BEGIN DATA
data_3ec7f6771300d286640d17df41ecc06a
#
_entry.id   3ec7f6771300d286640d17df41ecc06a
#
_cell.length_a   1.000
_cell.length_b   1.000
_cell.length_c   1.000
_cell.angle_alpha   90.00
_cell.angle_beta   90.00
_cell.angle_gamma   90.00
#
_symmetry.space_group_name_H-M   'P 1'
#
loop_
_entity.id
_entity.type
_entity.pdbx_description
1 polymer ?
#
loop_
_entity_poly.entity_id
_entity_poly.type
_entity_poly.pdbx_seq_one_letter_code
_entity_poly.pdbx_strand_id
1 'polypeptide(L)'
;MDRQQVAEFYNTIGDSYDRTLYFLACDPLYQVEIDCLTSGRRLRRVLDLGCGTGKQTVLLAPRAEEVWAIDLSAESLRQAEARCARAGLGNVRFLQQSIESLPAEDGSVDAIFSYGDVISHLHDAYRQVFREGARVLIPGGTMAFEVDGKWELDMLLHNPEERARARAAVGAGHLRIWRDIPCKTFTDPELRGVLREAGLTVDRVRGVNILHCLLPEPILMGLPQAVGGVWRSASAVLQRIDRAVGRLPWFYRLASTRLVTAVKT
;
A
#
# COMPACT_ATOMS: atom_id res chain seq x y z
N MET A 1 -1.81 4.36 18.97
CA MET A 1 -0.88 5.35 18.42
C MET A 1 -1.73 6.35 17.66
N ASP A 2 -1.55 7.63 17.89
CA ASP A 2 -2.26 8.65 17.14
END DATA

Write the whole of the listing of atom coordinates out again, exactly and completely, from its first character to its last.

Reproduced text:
data_3ec7f6771300d286640d17df41ecc06a
#
_entry.id   3ec7f6771300d286640d17df41ecc06a
#
_cell.length_a   1.000
_cell.length_b   1.000
_cell.length_c   1.000
_cell.angle_alpha   90.00
_cell.angle_beta   90.00
_cell.angle_gamma   90.00
#
_symmetry.space_group_name_H-M   'P 1'
#
loop_
_entity.id
_entity.type
_entity.pdbx_description
1 polymer ?
#
loop_
_entity_poly.entity_id
_entity_poly.type
_entity_poly.pdbx_seq_one_letter_code
_entity_poly.pdbx_strand_id
1 'polypeptide(L)'
;MDRQQVAEFYNTIGDSYDRTLYFLACDPLYQVEIDCLTSGRRLRRVLDLGCGTGKQTVLLAPRAEEVWAIDLSAESLRQAEARCARAGLGNVRFLQQSIESLPAEDGSVDAIFSYGDVISHLHDAYRQVFREGARVLIPGGTMAFEVDGKWELDMLLHNPEERARARAAVGAGHLRIWRDIPCKTFTDPELRGVLREAGLTVDRVRGVNILHCLLPEPILMGLPQAVGGVWRSASAVLQRIDRAVGRLPWFYRLASTRLVTAVKT
;
A
#
# COMPACT_ATOMS: atom_id res chain seq x y z
N MET A 1 -1.81 4.36 18.97
CA MET A 1 -0.88 5.35 18.42
C MET A 1 -1.73 6.35 17.66
N ASP A 2 -1.55 7.63 17.89
CA ASP A 2 -2.26 8.65 17.14